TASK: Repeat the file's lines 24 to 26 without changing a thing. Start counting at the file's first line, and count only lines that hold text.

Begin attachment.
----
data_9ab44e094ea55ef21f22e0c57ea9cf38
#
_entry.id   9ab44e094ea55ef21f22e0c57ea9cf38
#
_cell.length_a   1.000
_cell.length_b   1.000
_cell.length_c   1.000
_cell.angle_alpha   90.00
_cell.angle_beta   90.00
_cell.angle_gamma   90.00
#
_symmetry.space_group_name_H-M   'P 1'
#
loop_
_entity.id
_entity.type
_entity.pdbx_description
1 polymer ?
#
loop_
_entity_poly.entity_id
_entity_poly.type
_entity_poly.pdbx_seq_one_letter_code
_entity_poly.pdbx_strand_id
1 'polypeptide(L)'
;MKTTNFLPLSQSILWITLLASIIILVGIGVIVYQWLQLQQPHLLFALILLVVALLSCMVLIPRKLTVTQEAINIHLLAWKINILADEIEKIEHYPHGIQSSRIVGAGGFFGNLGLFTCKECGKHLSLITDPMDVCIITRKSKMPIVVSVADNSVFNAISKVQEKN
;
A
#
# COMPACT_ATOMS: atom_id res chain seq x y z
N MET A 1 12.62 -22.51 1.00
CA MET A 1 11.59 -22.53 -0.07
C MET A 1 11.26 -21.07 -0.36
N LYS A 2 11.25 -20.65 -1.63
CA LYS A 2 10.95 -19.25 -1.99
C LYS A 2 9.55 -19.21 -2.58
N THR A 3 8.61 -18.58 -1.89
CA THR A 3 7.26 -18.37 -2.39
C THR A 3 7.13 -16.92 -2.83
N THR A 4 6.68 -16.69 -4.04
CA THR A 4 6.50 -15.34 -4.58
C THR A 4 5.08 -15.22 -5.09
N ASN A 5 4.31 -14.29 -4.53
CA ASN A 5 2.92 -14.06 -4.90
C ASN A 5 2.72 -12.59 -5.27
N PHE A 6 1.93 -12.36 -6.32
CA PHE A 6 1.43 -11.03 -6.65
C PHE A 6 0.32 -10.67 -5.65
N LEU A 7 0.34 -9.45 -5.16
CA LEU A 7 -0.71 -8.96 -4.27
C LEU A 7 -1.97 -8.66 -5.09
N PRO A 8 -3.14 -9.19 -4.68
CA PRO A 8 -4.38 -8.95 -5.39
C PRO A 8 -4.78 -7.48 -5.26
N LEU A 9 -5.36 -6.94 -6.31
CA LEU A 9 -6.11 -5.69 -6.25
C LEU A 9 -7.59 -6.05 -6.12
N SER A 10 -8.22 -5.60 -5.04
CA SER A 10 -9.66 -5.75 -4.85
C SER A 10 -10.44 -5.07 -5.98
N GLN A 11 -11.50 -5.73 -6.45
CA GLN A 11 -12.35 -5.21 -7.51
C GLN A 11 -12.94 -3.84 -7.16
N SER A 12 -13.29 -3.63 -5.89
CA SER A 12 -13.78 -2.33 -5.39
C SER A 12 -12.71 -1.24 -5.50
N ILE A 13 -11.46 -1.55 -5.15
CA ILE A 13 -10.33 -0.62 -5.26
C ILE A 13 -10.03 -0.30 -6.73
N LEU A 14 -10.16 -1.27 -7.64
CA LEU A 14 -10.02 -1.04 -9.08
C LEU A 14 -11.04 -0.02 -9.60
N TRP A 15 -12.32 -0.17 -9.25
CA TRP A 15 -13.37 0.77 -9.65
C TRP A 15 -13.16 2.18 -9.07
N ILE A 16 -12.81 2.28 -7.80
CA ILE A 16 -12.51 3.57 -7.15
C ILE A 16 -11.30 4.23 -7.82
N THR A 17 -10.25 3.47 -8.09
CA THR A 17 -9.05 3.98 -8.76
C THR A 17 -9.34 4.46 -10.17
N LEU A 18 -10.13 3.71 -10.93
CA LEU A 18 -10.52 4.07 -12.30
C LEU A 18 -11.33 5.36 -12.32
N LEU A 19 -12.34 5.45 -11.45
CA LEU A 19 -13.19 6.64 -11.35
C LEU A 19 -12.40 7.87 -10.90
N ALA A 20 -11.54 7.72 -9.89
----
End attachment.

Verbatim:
_entity_poly.pdbx_strand_id
1 'polypeptide(L)'
;MKTTNFLPLSQSILWITLLASIIILVGIGVIVYQWLQLQQPHLLFALILLVVALLSCMVLIPRKLTVTQEAINIHLLAWKINILADEIEKIEHYPHGIQSSRIVGAGGFFGNLGLFTCKECGKHLSLITDPMDVCIITRKSKMPIVVSVADNSVFNAISKVQEKN